At ethnic point of view, due to the heterogeneous ethnic formulation of the Nigerian state, elites of every ethnic stock feel suspicious of every moves made by other ethnic groups. Such moves are often times interpreted to mean an attempt to lord it over others.

From the religious perspective, the two dominant revealed religions of Islam and Christianity are always at competition. Leaders and adherents of the two would do every thing humanly possible to ensure that one is not dominated by the other. Rather both try to see how it can be seen to be more relevant in the scheme of things. As a result of the above, tension and acrimony are bred. Examples of the above are the vexed issue of Nigeria's membership of Organization of Islamic Conference (OIC) during the Babangida's regime. The Christians saw it as an attempt to Islamize Nigeria. They use both the pages of newspapers, radio, television and the pulpit to register their displeasure. Another example is the introduction of Shar'iah by some northern state governors, with Zamfara blazing the trail in October, 1999. The Christians kicked against the introduction with the argument that it is an attempt to lord it over the Christians.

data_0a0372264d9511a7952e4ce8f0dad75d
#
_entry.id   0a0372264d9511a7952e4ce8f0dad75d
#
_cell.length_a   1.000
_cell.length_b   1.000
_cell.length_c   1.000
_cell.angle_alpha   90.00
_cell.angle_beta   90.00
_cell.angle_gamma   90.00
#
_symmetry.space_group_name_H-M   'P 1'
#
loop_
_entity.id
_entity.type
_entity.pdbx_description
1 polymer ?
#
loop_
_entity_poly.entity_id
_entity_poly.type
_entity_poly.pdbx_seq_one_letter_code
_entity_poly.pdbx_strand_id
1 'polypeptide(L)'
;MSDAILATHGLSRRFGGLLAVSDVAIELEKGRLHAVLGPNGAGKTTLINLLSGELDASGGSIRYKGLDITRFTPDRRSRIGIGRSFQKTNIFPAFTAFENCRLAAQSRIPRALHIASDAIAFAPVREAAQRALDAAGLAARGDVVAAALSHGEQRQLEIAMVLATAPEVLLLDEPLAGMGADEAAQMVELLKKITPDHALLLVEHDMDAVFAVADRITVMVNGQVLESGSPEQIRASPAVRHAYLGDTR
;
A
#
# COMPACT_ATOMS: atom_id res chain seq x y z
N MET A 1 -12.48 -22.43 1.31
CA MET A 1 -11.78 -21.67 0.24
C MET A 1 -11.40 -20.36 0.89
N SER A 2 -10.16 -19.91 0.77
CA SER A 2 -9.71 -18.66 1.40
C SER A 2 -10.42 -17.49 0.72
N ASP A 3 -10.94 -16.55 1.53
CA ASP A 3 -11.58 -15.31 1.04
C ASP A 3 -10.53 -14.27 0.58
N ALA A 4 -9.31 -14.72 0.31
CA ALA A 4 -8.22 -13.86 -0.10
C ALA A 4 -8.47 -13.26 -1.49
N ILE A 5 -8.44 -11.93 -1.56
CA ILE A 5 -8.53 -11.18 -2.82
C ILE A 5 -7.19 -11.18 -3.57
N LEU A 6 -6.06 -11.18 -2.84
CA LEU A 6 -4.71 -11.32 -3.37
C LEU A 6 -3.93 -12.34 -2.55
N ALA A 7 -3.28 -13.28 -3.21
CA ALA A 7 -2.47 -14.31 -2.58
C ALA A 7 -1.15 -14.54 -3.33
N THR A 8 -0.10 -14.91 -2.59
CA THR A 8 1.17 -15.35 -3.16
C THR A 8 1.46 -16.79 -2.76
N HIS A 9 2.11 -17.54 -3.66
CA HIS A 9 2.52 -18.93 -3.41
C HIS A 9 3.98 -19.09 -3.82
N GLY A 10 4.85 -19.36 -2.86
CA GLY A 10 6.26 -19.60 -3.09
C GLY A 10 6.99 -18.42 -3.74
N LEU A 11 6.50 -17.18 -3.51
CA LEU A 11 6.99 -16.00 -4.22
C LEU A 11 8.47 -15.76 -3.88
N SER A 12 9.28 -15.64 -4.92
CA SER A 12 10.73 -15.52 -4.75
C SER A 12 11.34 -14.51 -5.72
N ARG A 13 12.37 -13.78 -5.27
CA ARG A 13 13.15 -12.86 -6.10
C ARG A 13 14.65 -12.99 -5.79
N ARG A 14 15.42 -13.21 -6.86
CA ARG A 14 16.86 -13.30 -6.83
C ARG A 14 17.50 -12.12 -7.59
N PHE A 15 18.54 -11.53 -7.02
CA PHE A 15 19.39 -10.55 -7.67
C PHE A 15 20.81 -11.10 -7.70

Another example was the planned crusade by the German evangelist, Reinhard Bonnke in 1991 in Kano. The coming of Bonnke to Kano, a city populated mainly by Muslims, was interpreted by some Muslims as an incursion into the Muslims' enclave. It was equally interpreted that Bonnke will at the end of the day win converts among the Muslims. As such, it must be stopped by all means. It eventually led to high scale religious riot in Kano. On the political sphere, more often than not, politicians who feel threatened by fellow politicians, do without hesitation resort to whipping up ethnic or religious sentiments in order to dominate/subdue or gain undue advantage over others. However, America would not have been wrong to have rated Nigeria among the countries who are on the terrorist watch list; the northern crises Boko Haram, and the recent Mutallab's actions as well as the incessant restiveness in the Niger Delta which includes kidnapping, bombing of oil facilities, etc are attendant evidences to prove America right in its recent action against Nigeria and Nigerians. We hope the substantive President will come out of his sick bed on time and address this and other sundry issues that is bedeviling the country; it is one occurrence too many.